Boost for BP with backing from top investor SLI

BELEAGUERED BP boss Tony Hayward last night received unequivocal support from Standard Life Investments (SLI) in his attempts to deal with the Gulf of Mexico oil spill.

• Tony Hayward. Picture: Getty

The move by SLI, one of the oil giant's top ten investors, provided some further relief to the company as its shares rose in London and New York after taking a severe battering in recent weeks.

SLI's assurances also came in spite of suggestions by Hayward that the company's second quarter dividend may be suspended to calm political criticism.

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In a statement, SLI said: "As a long term investor, SLI has a strong record in taking corporate responsibility seriously and acting in what it firmly believes are the best interests of both the companies our clients invest in and the wider communities in which these companies operate.

"It is our considered view that BP is doing its utmost to deal with the impact of recent tragic events in the Gulf of Mexico and will fulfil its responsibilities.

"We believe that BP has sought to act with complete integrity; consequently we remain fully supportive of Tony Hayward and his management team."

BP shares have taken a huge hit, falling from 655.4p after the rig explosion to below 350p. They ended the week as the FTSE-100's biggest gainer yesterday and, for a second day running, rose in early trade on the New York Stock Exchange, despite new estimates that the oil spill could be worse than previously thought.

Some scientists believe the amount of oil spewing from the blown-out well in the Gulf of Mexico may have been twice as much as previously thought.

BP chairman Carl-Henric Svanberg yesterday visited Downing Street for talks with Chancellor George Osborne and officials.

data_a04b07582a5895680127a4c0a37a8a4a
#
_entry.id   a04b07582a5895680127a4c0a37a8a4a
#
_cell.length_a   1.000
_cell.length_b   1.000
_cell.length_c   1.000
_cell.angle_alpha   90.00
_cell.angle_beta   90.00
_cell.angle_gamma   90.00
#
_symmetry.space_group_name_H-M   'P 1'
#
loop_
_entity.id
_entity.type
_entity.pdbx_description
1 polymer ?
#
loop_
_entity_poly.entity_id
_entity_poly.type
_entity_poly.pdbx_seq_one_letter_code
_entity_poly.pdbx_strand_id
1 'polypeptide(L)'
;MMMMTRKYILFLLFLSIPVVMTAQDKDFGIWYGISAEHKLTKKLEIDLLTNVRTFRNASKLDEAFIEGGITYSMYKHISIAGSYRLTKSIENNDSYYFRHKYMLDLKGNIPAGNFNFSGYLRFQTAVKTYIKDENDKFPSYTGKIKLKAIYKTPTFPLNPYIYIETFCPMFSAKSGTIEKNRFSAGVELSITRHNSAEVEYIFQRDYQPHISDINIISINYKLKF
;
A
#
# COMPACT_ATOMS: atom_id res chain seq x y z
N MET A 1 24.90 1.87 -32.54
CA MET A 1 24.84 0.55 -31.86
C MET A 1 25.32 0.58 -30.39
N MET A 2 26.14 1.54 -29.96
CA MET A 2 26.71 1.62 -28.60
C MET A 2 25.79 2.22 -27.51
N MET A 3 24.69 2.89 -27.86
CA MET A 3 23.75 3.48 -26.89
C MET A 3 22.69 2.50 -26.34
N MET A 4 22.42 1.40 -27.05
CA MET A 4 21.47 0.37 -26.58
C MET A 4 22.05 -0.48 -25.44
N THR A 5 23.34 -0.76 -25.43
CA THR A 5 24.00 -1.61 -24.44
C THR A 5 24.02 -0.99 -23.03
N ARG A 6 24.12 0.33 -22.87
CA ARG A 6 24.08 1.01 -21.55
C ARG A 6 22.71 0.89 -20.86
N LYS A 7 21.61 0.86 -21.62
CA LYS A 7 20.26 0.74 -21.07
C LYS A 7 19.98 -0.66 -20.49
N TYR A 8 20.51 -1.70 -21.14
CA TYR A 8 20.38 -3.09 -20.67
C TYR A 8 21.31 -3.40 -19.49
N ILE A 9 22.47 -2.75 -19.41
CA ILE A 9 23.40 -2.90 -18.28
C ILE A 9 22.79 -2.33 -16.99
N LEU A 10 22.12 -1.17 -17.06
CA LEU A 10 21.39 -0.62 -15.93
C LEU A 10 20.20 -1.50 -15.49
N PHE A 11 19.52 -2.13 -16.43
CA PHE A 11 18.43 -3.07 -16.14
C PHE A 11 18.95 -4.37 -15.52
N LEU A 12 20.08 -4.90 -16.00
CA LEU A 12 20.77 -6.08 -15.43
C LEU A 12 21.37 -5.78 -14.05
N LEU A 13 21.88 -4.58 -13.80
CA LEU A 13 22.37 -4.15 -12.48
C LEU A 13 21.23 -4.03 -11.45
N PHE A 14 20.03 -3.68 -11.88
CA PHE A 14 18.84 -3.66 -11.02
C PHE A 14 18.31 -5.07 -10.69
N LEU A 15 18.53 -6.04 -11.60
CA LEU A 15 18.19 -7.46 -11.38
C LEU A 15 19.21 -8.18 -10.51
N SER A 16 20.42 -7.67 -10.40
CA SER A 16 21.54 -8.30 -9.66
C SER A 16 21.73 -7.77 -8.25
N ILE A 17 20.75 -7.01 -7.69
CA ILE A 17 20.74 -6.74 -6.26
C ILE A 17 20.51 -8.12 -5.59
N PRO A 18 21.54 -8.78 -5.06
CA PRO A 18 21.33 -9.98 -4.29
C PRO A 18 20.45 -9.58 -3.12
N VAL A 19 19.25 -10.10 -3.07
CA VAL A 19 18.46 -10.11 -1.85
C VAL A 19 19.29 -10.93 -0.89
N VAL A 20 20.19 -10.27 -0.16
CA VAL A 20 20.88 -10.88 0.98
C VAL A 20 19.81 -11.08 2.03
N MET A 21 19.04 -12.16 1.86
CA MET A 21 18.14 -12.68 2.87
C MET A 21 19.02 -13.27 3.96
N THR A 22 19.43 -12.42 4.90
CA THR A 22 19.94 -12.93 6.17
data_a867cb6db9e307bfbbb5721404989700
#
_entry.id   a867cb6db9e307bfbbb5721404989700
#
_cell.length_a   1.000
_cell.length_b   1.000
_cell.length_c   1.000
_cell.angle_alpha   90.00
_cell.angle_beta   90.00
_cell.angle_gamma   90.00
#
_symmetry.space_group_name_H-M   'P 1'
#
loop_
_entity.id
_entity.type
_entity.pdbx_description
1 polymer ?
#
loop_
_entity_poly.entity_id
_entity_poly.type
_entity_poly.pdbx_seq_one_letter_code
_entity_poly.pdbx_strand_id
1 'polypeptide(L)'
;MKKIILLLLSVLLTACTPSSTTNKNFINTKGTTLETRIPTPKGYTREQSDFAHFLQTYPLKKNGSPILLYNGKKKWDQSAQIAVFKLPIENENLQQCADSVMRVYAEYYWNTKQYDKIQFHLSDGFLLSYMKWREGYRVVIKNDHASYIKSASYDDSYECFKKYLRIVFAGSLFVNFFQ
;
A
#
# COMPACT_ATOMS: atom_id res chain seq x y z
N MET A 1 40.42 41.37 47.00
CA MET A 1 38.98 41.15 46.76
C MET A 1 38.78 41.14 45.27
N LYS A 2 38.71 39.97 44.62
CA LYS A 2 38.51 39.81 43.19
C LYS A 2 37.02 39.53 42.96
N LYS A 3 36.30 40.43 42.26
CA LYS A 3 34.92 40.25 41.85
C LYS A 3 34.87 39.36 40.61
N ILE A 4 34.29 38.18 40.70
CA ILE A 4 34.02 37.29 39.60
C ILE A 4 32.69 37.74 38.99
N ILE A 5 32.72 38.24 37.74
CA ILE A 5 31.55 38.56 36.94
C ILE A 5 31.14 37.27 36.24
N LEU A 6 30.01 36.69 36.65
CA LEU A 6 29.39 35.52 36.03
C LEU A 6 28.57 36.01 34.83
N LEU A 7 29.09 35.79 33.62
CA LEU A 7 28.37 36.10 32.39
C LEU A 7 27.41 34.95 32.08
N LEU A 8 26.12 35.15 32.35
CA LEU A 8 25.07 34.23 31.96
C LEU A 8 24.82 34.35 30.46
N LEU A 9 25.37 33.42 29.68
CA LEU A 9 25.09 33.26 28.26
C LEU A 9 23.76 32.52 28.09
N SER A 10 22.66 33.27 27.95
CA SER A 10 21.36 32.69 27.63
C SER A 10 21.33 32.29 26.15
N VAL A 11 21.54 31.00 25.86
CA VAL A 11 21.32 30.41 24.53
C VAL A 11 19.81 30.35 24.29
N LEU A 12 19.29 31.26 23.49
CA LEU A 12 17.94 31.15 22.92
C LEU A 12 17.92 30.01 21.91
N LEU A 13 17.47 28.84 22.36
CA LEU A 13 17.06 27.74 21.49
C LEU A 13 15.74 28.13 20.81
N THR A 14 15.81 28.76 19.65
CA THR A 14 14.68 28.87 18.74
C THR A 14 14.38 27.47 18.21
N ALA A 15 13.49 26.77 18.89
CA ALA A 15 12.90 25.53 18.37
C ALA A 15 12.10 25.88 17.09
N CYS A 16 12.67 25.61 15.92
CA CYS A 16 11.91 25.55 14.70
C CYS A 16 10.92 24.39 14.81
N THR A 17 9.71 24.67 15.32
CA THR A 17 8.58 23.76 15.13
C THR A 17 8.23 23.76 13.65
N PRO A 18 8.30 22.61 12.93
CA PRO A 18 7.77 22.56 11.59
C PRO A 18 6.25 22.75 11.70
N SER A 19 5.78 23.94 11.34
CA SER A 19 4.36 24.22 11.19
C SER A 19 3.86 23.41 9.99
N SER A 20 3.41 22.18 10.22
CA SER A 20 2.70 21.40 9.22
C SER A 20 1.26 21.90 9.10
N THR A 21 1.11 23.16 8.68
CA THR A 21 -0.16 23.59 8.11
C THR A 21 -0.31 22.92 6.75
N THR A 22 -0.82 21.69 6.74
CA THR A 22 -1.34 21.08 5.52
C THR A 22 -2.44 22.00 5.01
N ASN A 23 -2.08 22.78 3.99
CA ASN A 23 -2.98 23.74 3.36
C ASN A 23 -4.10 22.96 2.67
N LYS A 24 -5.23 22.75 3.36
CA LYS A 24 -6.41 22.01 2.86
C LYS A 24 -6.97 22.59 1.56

After the meeting, he said: "I think we have done everything we can to try to fill the well and we have said we would do everything expected from us in cleaning up the beach, taking care of all the claims and learn from this incident and make deep-sea drilling even safer."

He refused to comment on whether BP would pay dividends, what he thought of US president Barack Obama's criticisms or whether Prime Minister David Cameron needed to back the company. Svanberg said he had a constructive telephone conversation with Cameron.

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BP's shares recovered from sharp falls earlier in the week as the company came under pressure from the US to halt dividend payments and cover the full cost of the clean-up from the Deepwater Horizon spill.

They dropped 16 per cent on Wednesday and began climbing on Thursday after the oil giant said it could deal with the cost of containing the spill. In London the shares ended the week up 7.2 per cent at 391.9p.

Svanberg has been summoned to meet Obama on Wednesday, and the BP board will meet on Monday to decide whether to suspend or reduce a planned 10 billion dividend.

According to a Downing Street spokesman, Cameron said he was "frustrated and concerned" about the damage caused by the leak, but had made clear his view that BP was an economically important company.

"He said it was in everyone's interests that BP continues to be a financially strong and stable company," the spokesman said.